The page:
SignalGuru app helps drivers avoid red lights

TORONTO Mon Sep 17, 2012 5:44am EDT

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TORONTO (Reuters) - Researchers at the Massachusetts Institute of Technology have developed a system that uses dashboard-mounted smartphones to help drivers avoid red lights and reduce fuel consumption.

The app called SignalGuru predicts when a traffic signal is about to change, and the speed that should be driven when approaching an intersection in order to cruise through without stopping.

"The stop-and-go pattern that traffic signals create increases fuel consumption significantly," said Emmanouil Koukoumidis, the scientist behind the app.

"We wondered how we could help drivers cruise through signal light intersections without stopping, and how much we could save on gas and improve the flow of vehicles," he added.

When approaching an intersection, the camera on a driver's dashboard-mounted smart phone is activated, which detects when a signal transitions from red to green and vice versa.

Using this information, the app determines the speed that should be driven to avoid stopping at a red light on the cusp of turning green, or a green light just shy of turning red.

"It tells the drivers that 'if you drive at 30 miles per hour then you'll be able to cruise through without stopping,'" explained Koukoumidis, adding that the speed recommended is always within legal speed limits.

Information on the traffic signals, such as when they change, is crowdsourced by other users of the app and then sent back to SignalGuru to improve the accuracy of its predictions.

Koukoumidis said that while testing their prototype in Cambridge, Massachusetts they saw a 20 percent decrease in fuel consumption, which could have a significant monetary and environmental impact.

"In the U.S. we're spending 1/3 of the annual energy consumption for transportation and a big part of that is vehicles," he explained.

The system was also tested in Singapore, where the traffic lights vary depending on the volume of traffic.

"It was less accurate compared to Cambridge where signals were pre-timed and had fixed settings but it would still work reasonably well with predictions accurate within two seconds," Koukoumidis said.

Crowdsourcing information about signal lights is necessary, he said, because this data is difficult to access from traffic authorities, which are not unified and do not always have the information computerized.

But this could also pose safety concerns, for example, a signal not changing when predicted due to inaccuracies.

"SignalGuru will advise the driver when to arrive at the intersection but the driver should always check for himself that the light indeed turned green," he said, noting that it's similar to how a driver does not follow a navigation device blindly.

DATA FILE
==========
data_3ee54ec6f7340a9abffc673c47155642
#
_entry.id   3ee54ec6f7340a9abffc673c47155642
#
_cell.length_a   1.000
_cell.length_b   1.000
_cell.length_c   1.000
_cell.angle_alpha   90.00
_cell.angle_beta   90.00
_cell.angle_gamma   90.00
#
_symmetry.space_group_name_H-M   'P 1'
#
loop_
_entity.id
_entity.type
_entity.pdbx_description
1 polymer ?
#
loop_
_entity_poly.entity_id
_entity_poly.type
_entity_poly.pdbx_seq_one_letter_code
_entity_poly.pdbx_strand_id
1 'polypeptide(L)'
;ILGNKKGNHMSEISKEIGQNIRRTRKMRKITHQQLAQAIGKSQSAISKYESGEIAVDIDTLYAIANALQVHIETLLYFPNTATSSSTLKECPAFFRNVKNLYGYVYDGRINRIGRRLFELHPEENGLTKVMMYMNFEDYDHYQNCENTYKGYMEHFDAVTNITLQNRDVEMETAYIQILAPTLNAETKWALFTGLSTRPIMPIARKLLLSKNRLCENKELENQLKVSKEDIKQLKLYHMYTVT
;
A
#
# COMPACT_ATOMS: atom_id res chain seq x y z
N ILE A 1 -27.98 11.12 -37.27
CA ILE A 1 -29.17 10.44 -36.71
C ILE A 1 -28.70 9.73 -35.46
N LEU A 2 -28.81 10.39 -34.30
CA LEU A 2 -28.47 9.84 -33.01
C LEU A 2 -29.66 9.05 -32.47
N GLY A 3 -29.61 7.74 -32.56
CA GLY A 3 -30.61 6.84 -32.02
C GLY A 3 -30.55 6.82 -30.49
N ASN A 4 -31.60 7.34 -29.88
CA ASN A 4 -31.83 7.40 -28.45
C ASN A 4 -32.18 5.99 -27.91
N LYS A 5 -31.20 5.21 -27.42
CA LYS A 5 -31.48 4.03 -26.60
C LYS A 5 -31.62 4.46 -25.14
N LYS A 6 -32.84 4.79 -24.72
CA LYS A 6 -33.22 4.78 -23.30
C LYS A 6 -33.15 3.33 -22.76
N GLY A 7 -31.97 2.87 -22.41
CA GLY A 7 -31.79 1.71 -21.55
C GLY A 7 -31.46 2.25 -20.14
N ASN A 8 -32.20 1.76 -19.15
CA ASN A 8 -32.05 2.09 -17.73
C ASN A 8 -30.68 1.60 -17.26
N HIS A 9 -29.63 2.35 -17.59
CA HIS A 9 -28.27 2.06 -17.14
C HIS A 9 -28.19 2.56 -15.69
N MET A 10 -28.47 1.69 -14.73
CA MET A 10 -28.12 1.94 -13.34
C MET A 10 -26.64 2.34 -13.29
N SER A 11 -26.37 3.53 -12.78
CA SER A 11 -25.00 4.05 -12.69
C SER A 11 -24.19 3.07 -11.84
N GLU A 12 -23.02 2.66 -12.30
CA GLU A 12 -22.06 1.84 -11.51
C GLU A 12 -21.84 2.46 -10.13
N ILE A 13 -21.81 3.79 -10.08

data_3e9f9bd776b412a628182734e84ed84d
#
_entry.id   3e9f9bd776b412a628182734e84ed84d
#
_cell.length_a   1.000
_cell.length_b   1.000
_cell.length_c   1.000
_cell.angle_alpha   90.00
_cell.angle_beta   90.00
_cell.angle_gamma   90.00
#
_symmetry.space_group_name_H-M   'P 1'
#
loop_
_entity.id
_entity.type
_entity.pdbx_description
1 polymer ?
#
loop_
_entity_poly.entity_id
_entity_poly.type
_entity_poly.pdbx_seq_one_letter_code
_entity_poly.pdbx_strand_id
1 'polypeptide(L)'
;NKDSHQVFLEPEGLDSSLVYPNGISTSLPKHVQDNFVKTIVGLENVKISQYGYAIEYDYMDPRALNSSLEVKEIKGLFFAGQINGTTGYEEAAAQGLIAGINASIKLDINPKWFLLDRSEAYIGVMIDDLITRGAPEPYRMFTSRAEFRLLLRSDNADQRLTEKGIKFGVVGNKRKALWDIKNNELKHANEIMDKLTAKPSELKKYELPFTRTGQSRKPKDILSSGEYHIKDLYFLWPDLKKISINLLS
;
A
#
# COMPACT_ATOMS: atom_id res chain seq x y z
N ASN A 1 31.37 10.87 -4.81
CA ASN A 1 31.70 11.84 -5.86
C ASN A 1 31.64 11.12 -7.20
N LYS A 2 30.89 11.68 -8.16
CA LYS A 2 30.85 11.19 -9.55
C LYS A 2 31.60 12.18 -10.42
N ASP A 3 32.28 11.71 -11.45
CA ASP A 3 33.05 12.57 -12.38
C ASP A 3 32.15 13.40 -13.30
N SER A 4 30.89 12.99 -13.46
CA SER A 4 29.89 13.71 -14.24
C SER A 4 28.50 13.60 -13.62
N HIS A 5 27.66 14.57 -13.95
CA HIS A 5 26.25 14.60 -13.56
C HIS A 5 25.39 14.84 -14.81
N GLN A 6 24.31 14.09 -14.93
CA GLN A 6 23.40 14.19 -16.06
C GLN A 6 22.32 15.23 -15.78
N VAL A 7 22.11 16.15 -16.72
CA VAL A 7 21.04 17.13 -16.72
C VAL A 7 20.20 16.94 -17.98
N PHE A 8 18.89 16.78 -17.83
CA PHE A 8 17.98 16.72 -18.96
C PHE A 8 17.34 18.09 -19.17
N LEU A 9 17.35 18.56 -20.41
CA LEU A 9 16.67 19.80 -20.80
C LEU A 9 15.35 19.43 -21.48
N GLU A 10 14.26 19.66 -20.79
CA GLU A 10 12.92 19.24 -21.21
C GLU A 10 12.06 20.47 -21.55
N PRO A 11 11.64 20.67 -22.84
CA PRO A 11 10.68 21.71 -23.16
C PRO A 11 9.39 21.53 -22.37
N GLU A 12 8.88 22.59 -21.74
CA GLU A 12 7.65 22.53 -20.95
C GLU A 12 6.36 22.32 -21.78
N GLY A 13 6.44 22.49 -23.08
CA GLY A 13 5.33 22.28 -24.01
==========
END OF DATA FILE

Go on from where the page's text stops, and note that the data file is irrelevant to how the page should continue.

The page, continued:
Currently the group is looking for industrial partners to commercialize the software. They also plan to implement other safety features, such as thresholds on deceleration, before making it accessible to the public.

Koukoumidis said that going forward their patented approach could also be used to capture other information about the real world, such as available parking spaces or real-time gas prices.

" are computer eyes looking out into the street that can capture all sorts of information," he said.

The research project was launched as part of the Singapore-MIT Alliance for Research and Technology's Future Urban Mobility group, in which professors Margaret Mantonosi and Li-Shiuan Peh were advisors.

(Editing by Paul Casciato)

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Comments (2)
Numb3rTech wrote:
Very good idea and about time something like this was promoted and built into cars. Should have been done a few years ago. Would really save fuel if that happened. Good going to the people doing this.

Sep 17, 2012 5:32pm EDT  --  Report as abuse
jhvance wrote:
This app will be effective primarily in US cities whose signal system timing patterns are non-adaptive, unlike most European, Asian and Australian cities which use newer adaptive signal system technologies. Some US cities are moving to implement adaptive technology, but their legacy systems long in place were (and still are because of budget limitations) built around central computer integration with the local controllers based upon fixed timing plans for progressive flow along dominant arterial streets derived from traffic count patterns during morning peak, midday off-peak and evening peak periods (and perhaps night/weekend periods). However, in many US cities these timing plans have become outdated due to reduced local government staffing and budgets for gathering updated traffic counts periodically and a general transition toward outsourcing signal hardware maintenance contracts which don’t incorporate requirements for updating the integrated timing characteristics.

While this current app might have some near-term utility in the US, as the urban areas replace their older signal system technology with the newer adaptive variety and the convergence of enhanced communication between vehicles and traffic control systems becomes more deeply embedded with both public- and private-sector R&D efforts in support of broadly-distributed capability for real-time exchange of basic data about the traffic system state, it’s very likely a future version of the app running on an even more enhanced smartphone (or directly within the vehicle’s control and communications center) will utilize those distributed external sources of information rather than rely upon the sole-perspective visual reading. Ultimately, an increasing proportion of the vehicle fleet that becomes capable of such enhanced communications and autonomous operation could produce an integrated system approaching the “seamless” ideal that app strives to establish.

Sep 17, 2012 5:59pm EDT  --  Report as abuse
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